Loyalty Card Lawsuit Questions Retailer’s Responsibility

Jun 28, 2004

By John Hennessy

Do loyalty program operators have a responsibility to safeguard the well-being of program members? That question may be answered in a Seattle court.

As reported by Connie Thompson on KOMOTV.com, a Seattle area Superior Court ruling says a shopper can go forward with her lawsuit against the QFC chain, operated by The Kroger Company, over its failure to notify her personally about potentially tainted meat she bought in December.

The plaintiff maintains that QFC was negligent about warning consumers, especially those holding its QFC Advantage Card which tracks not only the customers’ purchases but also their names, addresses and phone numbers.

“I think it’s the first of its kind,” said attorney Steve Berman, adding the case should be precedent setting.

Berman likens loyalty card databases to the information car manufacturers use to alert you about safety recalls.

A Safeway spokesman told KOMO 4 News that, “The best outlet (to reach possibly affected customers) is going to the media first, and use television, radio and newspapers. No matter how much (information) you have in the database, the best way to immediately reach customers is through the news media.”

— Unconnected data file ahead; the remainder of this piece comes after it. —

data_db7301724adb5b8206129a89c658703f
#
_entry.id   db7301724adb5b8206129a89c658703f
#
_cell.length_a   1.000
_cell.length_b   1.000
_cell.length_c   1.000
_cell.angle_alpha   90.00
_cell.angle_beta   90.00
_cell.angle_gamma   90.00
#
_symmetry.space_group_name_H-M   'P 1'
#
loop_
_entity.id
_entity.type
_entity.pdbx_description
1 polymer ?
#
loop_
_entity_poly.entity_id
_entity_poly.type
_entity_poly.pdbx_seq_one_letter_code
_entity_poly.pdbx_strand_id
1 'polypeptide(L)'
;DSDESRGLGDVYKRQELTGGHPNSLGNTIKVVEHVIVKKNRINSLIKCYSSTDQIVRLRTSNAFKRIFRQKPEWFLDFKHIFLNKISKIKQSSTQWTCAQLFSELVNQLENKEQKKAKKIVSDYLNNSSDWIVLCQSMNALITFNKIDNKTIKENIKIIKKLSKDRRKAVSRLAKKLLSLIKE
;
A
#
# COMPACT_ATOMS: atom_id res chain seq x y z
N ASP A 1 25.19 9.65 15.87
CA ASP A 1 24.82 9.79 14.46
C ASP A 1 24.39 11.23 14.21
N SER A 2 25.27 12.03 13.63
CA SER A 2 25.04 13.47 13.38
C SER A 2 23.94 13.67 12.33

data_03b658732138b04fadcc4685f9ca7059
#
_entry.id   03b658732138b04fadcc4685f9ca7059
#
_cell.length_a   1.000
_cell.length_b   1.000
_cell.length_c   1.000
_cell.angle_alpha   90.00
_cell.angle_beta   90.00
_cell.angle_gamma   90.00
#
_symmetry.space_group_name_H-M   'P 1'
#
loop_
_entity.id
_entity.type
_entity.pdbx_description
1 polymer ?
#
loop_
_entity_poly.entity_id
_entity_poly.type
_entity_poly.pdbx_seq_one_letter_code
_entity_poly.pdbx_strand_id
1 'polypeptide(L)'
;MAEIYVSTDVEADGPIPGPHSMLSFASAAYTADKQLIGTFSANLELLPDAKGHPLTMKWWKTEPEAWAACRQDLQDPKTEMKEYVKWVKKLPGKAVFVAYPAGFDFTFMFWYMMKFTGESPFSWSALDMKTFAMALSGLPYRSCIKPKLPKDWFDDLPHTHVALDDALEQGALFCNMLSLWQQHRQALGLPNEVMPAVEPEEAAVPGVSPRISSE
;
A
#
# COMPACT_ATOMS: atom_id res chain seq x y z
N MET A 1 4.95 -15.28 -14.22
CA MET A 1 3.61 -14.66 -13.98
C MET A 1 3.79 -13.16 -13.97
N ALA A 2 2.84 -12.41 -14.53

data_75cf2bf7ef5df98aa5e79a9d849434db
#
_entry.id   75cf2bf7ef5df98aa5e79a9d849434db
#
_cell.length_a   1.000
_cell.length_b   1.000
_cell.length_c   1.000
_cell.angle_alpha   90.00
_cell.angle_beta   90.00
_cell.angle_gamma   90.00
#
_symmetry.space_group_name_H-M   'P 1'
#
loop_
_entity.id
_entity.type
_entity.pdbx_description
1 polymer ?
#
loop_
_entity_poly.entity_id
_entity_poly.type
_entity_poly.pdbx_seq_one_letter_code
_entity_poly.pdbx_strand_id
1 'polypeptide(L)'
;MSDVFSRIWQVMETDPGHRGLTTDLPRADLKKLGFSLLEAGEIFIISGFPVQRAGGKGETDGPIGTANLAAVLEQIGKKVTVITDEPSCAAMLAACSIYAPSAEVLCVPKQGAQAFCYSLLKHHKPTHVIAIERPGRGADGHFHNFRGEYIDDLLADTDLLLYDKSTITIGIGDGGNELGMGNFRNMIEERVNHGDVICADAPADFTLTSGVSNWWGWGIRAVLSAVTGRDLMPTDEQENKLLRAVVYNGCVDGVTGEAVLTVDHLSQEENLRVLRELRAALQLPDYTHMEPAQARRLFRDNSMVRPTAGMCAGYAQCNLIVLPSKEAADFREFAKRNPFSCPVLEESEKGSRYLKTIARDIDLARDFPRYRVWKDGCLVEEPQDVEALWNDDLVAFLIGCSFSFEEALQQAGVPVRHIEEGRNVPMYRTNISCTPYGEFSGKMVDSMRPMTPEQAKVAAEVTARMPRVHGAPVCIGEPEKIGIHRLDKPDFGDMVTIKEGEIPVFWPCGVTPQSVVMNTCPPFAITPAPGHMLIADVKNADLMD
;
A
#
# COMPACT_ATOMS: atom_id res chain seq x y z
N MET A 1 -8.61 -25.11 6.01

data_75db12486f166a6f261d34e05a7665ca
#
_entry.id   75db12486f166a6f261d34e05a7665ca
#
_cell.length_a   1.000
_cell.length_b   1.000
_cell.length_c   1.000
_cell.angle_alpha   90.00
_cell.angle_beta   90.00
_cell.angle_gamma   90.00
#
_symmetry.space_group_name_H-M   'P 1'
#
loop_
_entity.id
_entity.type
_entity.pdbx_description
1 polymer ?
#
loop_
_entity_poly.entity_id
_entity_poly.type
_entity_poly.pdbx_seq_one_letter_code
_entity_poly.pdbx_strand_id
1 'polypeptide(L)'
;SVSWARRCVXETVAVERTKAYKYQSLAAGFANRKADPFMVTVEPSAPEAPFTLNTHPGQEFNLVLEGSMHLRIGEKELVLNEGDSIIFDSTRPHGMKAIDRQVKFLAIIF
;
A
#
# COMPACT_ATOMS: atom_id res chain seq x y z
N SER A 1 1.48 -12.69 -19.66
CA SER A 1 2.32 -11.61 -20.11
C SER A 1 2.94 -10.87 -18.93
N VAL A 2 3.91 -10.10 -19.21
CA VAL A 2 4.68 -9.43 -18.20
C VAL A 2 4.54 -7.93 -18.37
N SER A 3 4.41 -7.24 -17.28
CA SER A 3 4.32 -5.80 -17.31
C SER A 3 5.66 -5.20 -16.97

Moderator’s Comment: Is there a shopper-focused marketing opportunity for a forward thinking retailer to add proactive
notifications to its loyalty program benefits?

I hear from shoppers all the time that they want their retailer to do something with the personal data they are collecting. While these shoppers haven’t
mentioned notifying them of product recalls or health issues, it may be something they would view as a benefit. It would certainly demonstrate that their retailer is willing to
work on their behalf.

Given the choice between a retailer who uses loyalty card data to notify shoppers of food supply issues and another who barely uses the data to support
targeted marketing, which retailer do you think will win the hearts and minds of shoppers?

This appears to be a real issue. The right answer should include consideration of how shoppers can be best served.
John Hennessy – Moderator

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